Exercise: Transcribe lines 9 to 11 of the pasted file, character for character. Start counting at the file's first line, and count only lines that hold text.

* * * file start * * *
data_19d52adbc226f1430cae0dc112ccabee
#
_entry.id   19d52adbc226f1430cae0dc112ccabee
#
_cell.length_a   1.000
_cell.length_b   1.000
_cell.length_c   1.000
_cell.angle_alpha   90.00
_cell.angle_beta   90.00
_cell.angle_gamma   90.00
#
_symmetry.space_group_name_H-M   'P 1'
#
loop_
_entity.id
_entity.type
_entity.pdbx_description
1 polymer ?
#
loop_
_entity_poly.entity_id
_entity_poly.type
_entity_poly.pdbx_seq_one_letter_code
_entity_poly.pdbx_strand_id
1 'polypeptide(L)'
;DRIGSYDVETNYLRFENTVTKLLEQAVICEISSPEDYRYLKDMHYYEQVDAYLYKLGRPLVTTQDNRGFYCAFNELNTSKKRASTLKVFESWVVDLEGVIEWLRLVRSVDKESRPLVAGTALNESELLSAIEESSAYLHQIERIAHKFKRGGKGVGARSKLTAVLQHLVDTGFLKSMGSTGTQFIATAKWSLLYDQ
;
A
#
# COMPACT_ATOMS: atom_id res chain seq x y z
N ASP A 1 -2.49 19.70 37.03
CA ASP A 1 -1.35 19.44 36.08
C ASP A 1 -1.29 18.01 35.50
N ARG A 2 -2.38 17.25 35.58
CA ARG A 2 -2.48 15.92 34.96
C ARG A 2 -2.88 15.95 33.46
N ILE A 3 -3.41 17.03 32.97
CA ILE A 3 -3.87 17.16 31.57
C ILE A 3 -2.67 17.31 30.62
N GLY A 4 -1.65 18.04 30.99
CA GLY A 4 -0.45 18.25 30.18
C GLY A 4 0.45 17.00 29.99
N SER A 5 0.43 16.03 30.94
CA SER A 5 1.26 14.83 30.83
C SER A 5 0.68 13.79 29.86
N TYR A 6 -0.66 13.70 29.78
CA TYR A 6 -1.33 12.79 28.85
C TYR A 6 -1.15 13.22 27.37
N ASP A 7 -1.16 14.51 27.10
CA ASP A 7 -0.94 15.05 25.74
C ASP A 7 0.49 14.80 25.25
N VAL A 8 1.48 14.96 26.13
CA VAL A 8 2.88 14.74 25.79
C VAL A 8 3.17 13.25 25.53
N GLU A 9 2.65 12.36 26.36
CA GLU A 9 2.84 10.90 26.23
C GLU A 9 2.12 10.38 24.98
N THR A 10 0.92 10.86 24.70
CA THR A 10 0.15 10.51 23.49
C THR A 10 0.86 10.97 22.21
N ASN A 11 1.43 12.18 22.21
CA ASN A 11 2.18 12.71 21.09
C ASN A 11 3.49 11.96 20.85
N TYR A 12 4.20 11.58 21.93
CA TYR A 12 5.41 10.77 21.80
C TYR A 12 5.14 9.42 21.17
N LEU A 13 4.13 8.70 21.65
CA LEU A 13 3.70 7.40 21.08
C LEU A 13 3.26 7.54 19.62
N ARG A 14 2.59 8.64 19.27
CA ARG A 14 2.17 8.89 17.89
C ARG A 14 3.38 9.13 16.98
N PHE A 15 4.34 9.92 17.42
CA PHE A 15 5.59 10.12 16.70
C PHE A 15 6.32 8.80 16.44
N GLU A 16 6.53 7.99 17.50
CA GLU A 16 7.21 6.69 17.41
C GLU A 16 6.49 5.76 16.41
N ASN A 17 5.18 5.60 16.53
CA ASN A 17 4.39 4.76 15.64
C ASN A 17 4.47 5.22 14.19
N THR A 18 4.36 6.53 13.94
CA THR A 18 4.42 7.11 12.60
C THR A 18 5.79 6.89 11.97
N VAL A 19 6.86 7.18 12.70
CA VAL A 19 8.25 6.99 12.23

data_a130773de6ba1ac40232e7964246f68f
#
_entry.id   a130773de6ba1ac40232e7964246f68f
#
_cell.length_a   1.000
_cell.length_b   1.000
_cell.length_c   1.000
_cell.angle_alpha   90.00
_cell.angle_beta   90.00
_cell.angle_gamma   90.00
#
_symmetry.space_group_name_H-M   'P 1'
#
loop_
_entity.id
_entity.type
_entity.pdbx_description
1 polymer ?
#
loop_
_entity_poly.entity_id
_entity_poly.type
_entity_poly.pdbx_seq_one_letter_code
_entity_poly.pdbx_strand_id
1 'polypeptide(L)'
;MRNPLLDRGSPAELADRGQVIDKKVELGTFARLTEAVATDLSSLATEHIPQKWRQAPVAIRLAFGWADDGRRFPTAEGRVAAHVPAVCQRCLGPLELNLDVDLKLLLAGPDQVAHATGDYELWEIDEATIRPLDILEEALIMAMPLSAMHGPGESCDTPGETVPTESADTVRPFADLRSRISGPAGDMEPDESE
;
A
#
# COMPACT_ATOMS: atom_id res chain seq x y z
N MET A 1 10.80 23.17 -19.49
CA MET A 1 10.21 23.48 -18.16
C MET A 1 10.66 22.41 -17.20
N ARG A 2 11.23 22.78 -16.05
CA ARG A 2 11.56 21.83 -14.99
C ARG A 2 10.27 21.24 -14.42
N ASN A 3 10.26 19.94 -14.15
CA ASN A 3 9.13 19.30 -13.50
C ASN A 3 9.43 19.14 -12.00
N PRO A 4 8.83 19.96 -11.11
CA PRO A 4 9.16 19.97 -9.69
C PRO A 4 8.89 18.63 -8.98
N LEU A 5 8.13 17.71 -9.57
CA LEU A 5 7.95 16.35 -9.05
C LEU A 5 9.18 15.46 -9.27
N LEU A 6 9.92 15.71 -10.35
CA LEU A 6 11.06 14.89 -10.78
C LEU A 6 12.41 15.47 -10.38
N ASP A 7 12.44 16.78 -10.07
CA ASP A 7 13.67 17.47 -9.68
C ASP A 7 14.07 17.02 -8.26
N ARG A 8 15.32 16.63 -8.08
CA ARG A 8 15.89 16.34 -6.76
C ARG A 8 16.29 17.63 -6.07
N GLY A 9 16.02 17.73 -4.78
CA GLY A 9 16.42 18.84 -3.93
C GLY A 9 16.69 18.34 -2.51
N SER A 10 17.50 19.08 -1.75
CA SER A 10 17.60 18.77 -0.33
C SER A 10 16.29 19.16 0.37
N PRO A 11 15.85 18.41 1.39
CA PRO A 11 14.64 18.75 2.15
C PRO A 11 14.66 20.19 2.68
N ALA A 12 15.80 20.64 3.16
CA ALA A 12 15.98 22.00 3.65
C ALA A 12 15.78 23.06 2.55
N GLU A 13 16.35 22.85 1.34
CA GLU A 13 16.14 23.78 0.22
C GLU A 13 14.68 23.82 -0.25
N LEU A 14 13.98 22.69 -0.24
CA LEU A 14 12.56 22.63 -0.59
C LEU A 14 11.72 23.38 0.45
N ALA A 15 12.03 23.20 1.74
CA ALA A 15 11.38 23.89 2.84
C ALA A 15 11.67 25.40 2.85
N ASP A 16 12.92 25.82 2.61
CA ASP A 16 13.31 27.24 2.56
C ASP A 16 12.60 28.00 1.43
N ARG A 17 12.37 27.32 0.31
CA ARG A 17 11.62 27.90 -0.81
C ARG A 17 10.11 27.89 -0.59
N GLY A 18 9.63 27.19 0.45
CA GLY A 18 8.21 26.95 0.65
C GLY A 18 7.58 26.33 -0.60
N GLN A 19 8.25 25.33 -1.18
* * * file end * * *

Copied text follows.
_cell.angle_beta   90.00
_cell.angle_gamma   90.00
#